IV. The Match

This week's match comes from the first round of MPDC 34.06, where I was paired against Squee2006, who was playing the stock version of Izzet Spells. This matchup comes down to keeping your Life total high with Pulse of Murasa and removing your opponent's Thermo-Alchemists as quickly as possible. Let's see how things played out for me this time.

V. Post Game Thoughts

Although I am quite impressed with Storm_blade's record with this deck, there are definitely some changes I would make to his list. First off, even though the deck's mana requirements are very basic, I would still swap out four basics for a playset of Evolving Wilds, since the deck certainly isn't aggressive enough that it needs every Land to come into play untapped. Additionally, with four Primal Druids also in the deck, you could easily splash for a third color, giving you access to either Black or Red for some additional removal spells. Speaking of which, I continue to be a strong advocate for Claustrophobia, since it does a much better of dealing with creatures and doesn't require you to have a good sized creature of your own on the battlefield. Bloodbriar would also be a strong addition to the deck, since you have plenty of sacrifice outlets already, and this would give the deck yet another strong threat that can be played a bit earlier than the Eldrazi.

VI. Conclusion

And with that I conclude this Standard Pauper Deck Tech on this revised Simic Eldrazi deck. In closing, let me remind you that you can check out all of my previous articles here on PureMTGO by clicking here. I also publish over on my blog on Tuesdays and Thursdays, and encourage you to keep up with all my projects there. You can get a sneak peek at any of my videos before they go live here at PureMTGO.com over on YouTube.com. Simply search for "gwyned42," select one of my videocasts, and click the Subscribe button. You can keep up with everything I'm doing on Twitter at the username gwyned42; check out my profile here and click on Follow. Finally, I am the host of Monday Pauper Deck Challenge, which is a weekly PRE featuring a Swiss tournament in the Standard Pauper format, with prizes awarded for the Top 8 finishers thanks to the sponsorship of MTGOTraders. As always, if you've never checked out MPDC, I encourage you to browse over to PDCMagic.com for all the information and then come join us at 2:00pm EST / 6:00pm GMT in the #MPDC channel.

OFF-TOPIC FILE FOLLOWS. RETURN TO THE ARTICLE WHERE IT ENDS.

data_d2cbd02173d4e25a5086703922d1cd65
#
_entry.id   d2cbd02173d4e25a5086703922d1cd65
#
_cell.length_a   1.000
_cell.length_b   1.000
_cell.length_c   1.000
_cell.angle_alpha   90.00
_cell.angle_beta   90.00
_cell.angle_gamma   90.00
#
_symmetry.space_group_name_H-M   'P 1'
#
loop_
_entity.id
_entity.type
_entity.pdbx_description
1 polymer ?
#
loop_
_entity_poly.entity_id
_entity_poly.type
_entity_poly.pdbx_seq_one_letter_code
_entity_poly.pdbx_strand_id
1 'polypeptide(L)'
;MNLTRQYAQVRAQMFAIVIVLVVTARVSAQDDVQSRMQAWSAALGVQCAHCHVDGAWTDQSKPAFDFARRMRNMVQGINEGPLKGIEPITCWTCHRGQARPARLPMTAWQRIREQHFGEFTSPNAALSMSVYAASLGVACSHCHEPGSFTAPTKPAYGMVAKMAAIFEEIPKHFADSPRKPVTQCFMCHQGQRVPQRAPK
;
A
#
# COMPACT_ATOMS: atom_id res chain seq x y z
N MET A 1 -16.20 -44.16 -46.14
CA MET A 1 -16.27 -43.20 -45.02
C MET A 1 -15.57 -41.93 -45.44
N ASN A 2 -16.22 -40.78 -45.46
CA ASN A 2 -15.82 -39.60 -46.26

Next week, I'll be taking a hiatus from this column in order to bring you the first installment of my review of Kaladesh for Standard Pauper. Thanks for reading, and see you next Monday!